What I always found interesting about WWI was the relationships between enemy combatants. We have all heard the stories of soldiers emerging from their trenches on a Christmas eve to make peace if just for a night. “Storm of Steel” is full of events such as these. They may lack the poignancy or symbolism of a Christmas truce, but they still serve to show the nature of the war. Generally, there did not appear to be outright animosity or hatred towards one’s enemy as is the unfortunate case with many of today’s conflicts. Taking prisoners was common, and surrender equally so as the POW’s knew they would be treated fairly. Combatants taken prisoner by the Germans were afforded the same food and housing as their captors and were provided with paper and pens so they could write to their families, letting them know they were okay and would return home when the war was over. An example of the lack of animosity between combatants is summed up nicely in a letter received by Jünger, after the war ended. While describing his encounter with a battalion of Scotsmen:

The London Scottish Regiment charging with fixed bayonets.

“I took my turn behind one of the lead-spitters, and fired till my index finger was black with smoke. It might have been here that I hit the Scotsman who wrote me a nice letter from Glasgow afterwards, with an exact description of the location where he got his wound.”

Wow! I read a lot of first hand accounts of combat in the current wars we find ourselves mired in and I have yet to read an example of a fighter writing a “nice letter” to the enemy who almost took his life. This congeniality between enemies seems so far removed from how we tend to view warfare today, but offers insight into how at the time it was said this would be the war to end all wars. The feeling you get from Jüngers account is that for many WWI combatants, this was nothing more than a duty to be performed for God and country with a little preservation or possible expansion of territory thrown in for good measure. Animosity toward the enemy was not a given. Of course there were exceptions. There was one incident where Jünger and his men did find themselves in a fit of rage after losing several squad members, and engaged in an exuberant attack while pressing the advantage. Here, the idea of the enemy as someone like you, just doing their duty in circumstances beyond their control, is tossed aside in favor of vengeance.

“As we advanced, we were in the grip of a berserk rage. The overwhelming desire to kill lent wings to my stride. Rage squeezed bitter tears from my eyes. The immense desire to destroy that overhung the battlefield precipitated a red mist in our brains. We called out sobbing and stammering fragments of sentences to one another,  and an impartial observer might have concluded that we were all ecstatically happy.”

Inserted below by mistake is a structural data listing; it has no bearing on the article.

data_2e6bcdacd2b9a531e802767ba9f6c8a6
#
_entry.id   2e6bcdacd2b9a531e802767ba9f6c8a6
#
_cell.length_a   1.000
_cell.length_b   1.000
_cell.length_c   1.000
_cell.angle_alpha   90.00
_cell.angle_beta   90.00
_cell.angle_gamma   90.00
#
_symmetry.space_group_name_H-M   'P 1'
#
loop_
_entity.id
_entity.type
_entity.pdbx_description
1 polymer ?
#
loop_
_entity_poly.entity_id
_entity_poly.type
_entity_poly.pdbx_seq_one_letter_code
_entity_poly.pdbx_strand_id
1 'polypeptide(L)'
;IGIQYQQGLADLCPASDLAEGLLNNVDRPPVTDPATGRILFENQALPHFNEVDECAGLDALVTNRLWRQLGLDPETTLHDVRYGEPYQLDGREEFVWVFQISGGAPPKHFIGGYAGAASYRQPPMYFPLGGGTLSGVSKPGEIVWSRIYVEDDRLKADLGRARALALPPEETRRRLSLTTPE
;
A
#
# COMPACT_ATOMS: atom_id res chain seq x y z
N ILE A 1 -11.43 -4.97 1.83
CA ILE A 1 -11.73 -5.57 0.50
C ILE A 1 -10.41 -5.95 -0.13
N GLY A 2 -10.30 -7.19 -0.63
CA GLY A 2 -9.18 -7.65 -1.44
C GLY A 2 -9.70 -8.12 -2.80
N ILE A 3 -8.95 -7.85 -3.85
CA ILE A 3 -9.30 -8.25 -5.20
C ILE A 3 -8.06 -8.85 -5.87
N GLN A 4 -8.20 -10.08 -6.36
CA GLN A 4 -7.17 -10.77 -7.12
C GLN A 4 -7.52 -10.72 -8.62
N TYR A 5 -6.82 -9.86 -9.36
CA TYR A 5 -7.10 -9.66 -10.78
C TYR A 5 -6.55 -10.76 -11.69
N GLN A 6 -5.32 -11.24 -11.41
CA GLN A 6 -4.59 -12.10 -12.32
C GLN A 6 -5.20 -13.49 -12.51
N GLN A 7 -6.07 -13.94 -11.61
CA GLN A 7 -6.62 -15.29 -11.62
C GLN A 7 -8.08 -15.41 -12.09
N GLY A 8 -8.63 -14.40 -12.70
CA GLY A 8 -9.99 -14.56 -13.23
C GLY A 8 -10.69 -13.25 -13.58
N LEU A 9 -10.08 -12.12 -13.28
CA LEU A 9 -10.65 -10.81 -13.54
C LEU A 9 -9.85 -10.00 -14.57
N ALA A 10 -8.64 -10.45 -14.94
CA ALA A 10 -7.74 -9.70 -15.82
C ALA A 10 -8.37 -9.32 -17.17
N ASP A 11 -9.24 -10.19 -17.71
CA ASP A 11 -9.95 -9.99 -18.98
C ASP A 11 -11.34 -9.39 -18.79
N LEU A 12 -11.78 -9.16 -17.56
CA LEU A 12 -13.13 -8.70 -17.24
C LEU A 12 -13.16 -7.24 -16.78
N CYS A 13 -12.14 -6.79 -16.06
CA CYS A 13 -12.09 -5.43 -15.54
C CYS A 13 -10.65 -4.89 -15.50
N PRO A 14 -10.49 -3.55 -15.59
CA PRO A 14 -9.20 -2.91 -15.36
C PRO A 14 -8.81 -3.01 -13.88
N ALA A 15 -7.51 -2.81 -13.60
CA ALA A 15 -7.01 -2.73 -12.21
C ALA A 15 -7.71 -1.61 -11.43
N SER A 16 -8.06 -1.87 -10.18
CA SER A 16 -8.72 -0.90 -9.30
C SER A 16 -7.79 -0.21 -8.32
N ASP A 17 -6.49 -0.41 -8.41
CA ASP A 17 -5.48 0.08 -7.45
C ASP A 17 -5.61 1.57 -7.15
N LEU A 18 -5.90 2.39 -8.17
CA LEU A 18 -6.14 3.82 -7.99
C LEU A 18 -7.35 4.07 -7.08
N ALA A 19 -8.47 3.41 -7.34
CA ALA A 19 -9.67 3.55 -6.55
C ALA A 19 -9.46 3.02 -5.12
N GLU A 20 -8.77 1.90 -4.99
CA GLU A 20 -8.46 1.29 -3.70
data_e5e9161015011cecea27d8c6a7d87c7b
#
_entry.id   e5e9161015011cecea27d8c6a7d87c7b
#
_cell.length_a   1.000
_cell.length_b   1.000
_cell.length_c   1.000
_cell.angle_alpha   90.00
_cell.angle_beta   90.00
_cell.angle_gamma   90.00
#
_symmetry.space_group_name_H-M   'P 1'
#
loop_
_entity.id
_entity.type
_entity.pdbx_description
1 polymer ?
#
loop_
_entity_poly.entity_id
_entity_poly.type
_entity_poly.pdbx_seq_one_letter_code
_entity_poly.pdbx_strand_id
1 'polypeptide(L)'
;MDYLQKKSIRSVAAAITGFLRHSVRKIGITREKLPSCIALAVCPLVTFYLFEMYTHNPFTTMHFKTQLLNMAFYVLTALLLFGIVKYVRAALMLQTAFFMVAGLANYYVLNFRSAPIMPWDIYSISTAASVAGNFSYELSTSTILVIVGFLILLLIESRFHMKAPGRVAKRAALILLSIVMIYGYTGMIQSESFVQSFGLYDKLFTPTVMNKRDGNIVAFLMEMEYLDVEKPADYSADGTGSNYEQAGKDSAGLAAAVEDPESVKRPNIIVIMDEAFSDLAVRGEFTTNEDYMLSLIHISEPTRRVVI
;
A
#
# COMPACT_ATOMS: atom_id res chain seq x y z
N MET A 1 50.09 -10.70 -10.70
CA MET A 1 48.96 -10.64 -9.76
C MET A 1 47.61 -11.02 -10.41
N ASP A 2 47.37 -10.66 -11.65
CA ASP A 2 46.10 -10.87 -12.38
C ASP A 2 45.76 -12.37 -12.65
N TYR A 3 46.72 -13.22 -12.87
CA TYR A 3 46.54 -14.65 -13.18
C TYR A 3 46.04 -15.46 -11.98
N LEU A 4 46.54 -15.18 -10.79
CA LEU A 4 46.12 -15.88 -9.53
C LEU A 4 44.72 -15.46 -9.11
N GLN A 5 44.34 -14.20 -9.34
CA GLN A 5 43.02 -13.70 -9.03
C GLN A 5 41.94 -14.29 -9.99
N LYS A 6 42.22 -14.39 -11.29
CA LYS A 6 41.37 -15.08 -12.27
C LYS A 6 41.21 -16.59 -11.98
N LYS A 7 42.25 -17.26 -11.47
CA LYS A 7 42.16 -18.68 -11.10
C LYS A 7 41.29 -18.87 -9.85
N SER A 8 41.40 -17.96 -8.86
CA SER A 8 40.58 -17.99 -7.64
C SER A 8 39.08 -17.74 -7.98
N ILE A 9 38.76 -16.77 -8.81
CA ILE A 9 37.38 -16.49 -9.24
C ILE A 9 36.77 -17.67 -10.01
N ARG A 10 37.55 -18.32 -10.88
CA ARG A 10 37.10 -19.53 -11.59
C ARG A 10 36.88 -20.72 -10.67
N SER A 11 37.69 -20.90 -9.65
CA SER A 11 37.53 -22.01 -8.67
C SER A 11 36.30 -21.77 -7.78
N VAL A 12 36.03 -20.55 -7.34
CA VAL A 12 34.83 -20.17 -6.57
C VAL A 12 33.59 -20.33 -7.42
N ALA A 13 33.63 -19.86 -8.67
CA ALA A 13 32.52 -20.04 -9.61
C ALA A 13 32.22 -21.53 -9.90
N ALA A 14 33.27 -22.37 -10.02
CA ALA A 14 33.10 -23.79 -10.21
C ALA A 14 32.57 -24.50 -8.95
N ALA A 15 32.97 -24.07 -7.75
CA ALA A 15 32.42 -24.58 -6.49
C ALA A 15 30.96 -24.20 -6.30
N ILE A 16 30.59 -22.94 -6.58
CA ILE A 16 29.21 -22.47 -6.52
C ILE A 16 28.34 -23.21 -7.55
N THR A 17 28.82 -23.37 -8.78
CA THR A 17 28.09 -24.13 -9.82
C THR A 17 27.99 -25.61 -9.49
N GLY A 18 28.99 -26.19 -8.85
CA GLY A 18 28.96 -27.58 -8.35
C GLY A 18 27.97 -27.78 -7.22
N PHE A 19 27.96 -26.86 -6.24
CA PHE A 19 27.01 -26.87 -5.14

In this passage, Jünger has taken us to the other side of his merciful sparing of a British officer’s life to the state of mind that can spread through a fighting group when their breaking point has been reached and the tides of fortune have been turned in their favor. This is a grim reminder that even the most collected and rational person can be swept up in the intoxicating grip of violent revenge.

A page from Junger’s diary describing the death of a British officer.

So far, we have explored what made Jünger a successful soldier as well as the conditions of combat in WWI. While these are the essential themes of “Storm of Steel”, I would like to return to the subject of luck, as promised at the beginning of this review. What struck me about this book is how it came to be in the first place. Not only do we have a soldier who survived an infinite of chance encounters with death, but an educated and well spoken soldier at that. On top of this, he managed to keep a journal during the entire ordeal. This journal also survived the war. Remember the incident where Ernst was hit by friendly fire while wearing a British officer’s coat? Turns out that his diary was in the pocket of said coat. If Jünger’s comrade who had helped him off the field of battle had not thought to take the coat along with his other personal effects, the diary may have been left behind and one of the most robust accounts of fighting on the western front would have been lost.

“Storm of Steel” is the result of the perfect storm of courage under fire and pure luck. The first hand account it offers of WWI combat as well as the life and attitudes of the soldiers who fought is an essential work for history buffs and action junkies alike. Its often poetic prose shows us equally the horrors and the grim beauty of war on a massive scale.

Ernst Jünger died, 1998, in Riedlingen, Germany.

If you enjoy “Storm of Steel” and want to read more of Jünger’s writing, you can find the following books in our collection:


The Adventurous Heart: Figures and Capriccios

The Glass Bees

Gläserne Bienen

For some more from Jünger’s diary, click to link to historian Chris Gherz’s blog, where in his post “A War of Words“, he provides images and passages from Jünger’s diary as well as a critique of “Storm of Steel” against Remarque’s “All Quiet on the Western Front”.


Storm of Steel (In Stahlgewittern)

The memoir widely viewed as the best account ever written of fighting in WW1
A memoir of astonishing power, savagery, and ashen lyricism, Storm of Steel illuminates not only the horrors but also the fascination of total war, seen through the eyes of an ordinary German soldier. Young, tough, patriotic, but also disturbingly self-aware, Jünger exulted in the Great War, which he saw not just as a great national conflict but—more importantly—as a unique personal struggle. Leading raiding parties, defending trenches against murderous British incursions, simply enduring as shells tore his comrades apart, Jünger kept testing himself, braced for the death that will mark his failure. Published shortly after the war’s end, Storm of Steel was a worldwide bestseller and can now be rediscovered through Michael Hofmann’s brilliant new translation.